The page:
I'm thinking a gray tweed coat with a phantom window pane. Is that a thing? I know it is ultimately up to me, and what I want. I just need to decide on the balance I want to take with what you've given me to start with.

My other big dilemmas are pretty much everything else in the onsamble. Khakis/slacks. Traditional or slightly tailored. I'm kind of short/wide guy. 5'6 270, but most people say I look closer to 250.

And of course shoes. I have been wearing off the rack slacks and khakis. Giving me a wide leg that breaks at the ankle or just below if I don't get them tailored. With those, I think a boot would make sense. You don't see the top. I love brogue shoes and especially these https://www.colehaan.com/washington-grand-laser-wingtip-oxford-british-tan-molten-lava/C24523.html But I feel like those are the direct opposite of my style at the same time.

I'm just confused.
 

Sfroide3

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One thing to keep in mind is the cut of your clothing. You can have the most expensiv fabric but it will look terrible if it is not tailored to your body and measurement. There is a lot of guides online on how pants, shirts or pants must be tailored to offer a good fit. As a start I wouldn't go for any statement piece of clothing.

You are not in a formal environment at all. If you want to stand out without over doing it focus on cut and fabric. Keep the pattern simple for a beginning. Buy things that you can wear with a lot of different outfits. You asked about fabric here is three examples:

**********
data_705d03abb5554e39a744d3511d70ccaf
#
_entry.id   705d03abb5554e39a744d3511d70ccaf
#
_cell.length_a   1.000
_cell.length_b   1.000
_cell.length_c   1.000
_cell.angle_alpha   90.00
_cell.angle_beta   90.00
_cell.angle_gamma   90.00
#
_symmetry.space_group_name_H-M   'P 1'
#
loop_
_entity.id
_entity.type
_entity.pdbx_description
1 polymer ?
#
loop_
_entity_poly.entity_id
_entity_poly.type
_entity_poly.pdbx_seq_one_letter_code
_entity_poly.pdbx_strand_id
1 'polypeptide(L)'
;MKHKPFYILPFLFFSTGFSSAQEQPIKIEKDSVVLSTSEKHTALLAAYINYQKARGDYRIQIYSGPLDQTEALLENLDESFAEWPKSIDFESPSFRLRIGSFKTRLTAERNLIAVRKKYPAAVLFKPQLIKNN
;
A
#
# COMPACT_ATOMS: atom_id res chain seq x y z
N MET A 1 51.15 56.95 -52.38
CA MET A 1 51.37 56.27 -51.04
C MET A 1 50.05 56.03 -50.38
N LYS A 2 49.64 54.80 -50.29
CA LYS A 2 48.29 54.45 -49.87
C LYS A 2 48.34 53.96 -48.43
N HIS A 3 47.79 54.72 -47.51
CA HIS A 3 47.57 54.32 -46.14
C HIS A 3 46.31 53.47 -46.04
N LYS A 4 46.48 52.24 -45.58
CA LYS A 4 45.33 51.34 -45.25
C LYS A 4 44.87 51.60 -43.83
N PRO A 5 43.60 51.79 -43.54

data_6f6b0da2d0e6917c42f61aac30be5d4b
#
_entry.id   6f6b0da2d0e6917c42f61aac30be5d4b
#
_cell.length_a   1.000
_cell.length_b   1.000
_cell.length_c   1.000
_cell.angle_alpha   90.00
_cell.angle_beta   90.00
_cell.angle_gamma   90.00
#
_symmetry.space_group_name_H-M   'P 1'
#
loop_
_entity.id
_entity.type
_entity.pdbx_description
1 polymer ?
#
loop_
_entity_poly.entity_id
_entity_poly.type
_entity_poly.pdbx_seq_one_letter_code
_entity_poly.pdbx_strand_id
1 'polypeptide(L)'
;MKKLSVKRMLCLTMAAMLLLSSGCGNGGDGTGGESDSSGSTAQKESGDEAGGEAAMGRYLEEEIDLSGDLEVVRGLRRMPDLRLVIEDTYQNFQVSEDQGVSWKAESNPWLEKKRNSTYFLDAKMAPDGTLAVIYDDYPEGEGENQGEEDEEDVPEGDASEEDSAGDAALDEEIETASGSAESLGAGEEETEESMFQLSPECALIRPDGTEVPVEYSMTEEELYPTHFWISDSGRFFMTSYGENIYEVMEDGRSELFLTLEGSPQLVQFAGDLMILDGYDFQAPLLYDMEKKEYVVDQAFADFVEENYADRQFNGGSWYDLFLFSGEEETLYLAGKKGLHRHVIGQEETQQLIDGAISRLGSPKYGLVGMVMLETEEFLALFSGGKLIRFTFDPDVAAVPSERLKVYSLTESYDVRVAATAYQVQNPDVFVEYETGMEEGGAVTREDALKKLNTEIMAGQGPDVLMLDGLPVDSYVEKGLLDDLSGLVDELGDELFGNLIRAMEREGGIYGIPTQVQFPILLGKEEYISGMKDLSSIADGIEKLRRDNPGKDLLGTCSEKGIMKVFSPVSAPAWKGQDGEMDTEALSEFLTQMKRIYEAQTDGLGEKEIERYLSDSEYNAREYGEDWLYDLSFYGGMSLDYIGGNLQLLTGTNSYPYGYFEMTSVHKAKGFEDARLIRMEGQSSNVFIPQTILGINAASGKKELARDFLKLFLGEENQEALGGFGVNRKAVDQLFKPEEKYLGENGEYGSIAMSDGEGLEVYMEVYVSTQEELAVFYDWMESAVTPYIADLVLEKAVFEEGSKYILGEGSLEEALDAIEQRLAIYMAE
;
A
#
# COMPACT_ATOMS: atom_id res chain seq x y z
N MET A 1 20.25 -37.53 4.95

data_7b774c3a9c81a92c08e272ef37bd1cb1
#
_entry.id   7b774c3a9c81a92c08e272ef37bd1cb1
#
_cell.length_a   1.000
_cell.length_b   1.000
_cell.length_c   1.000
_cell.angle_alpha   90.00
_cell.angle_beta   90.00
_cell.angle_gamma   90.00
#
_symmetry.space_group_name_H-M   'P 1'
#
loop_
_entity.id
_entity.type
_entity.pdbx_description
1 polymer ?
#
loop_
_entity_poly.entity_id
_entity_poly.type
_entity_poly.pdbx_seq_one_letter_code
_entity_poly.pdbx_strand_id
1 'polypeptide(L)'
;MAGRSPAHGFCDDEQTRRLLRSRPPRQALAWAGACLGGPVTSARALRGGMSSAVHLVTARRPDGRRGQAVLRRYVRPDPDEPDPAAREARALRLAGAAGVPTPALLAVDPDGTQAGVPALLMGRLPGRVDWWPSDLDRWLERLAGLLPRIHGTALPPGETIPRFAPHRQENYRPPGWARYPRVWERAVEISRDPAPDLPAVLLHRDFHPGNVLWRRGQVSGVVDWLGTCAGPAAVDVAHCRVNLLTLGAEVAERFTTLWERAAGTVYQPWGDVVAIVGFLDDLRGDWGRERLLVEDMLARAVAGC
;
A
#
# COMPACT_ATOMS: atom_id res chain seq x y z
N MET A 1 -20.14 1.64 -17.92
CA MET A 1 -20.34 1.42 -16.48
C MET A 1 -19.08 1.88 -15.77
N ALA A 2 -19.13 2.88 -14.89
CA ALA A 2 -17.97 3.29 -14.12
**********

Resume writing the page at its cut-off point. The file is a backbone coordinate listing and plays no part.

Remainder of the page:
You can see the difference in style. The last one is a tweed. But in my opinion it fits perfectly in a casual business environment - it won't make you stand out too much. It's a very versatile piece that you can dress up with a white shirt and a tie or dress down very easily. After a few month if you feel that your are confident with your style you can try more statement pieces if you feel that your business environment is fine with it.

Pants is up to you. I don't like khakis but that's just me. Basics are : wool pants (flannel or not) / Chinos / Jeans. You need to get all you pants tailored. Even for heavier guys you need a little bit of tapering and hemming if you don't want to look like a grandpa. You can go for the classic "old school" style (look at Sven from the gentleman gazette) but you need to be consistent around your entire outfit.

I think you need to learn about men style before making any huge investment. Read a lot of blog online (real men real style, Gentleman gazette, he spoke style, parisian gentleman, etc). It will help you narrow the style you like.

PS: concerning your colehaan shoes. You ll learn that it is not a very well reputated brand for shoes. That wholecut pair you linked is supposed to be a very formal one. But these holes are horrible. No traditionnal shoemaker would make this ... and this is not a surprise. Read guides about shoes. If you want to follow some basic rules it is important to know the level of formality of colors and models.
 

ValidusLA

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What Sfroide said is good advice. I can't believe those Cole Hans are 400 bucks. I didnt know they had the audacity to charge that much for their schlock.
If you are willing to spend 400 go look at Allen Edmonds.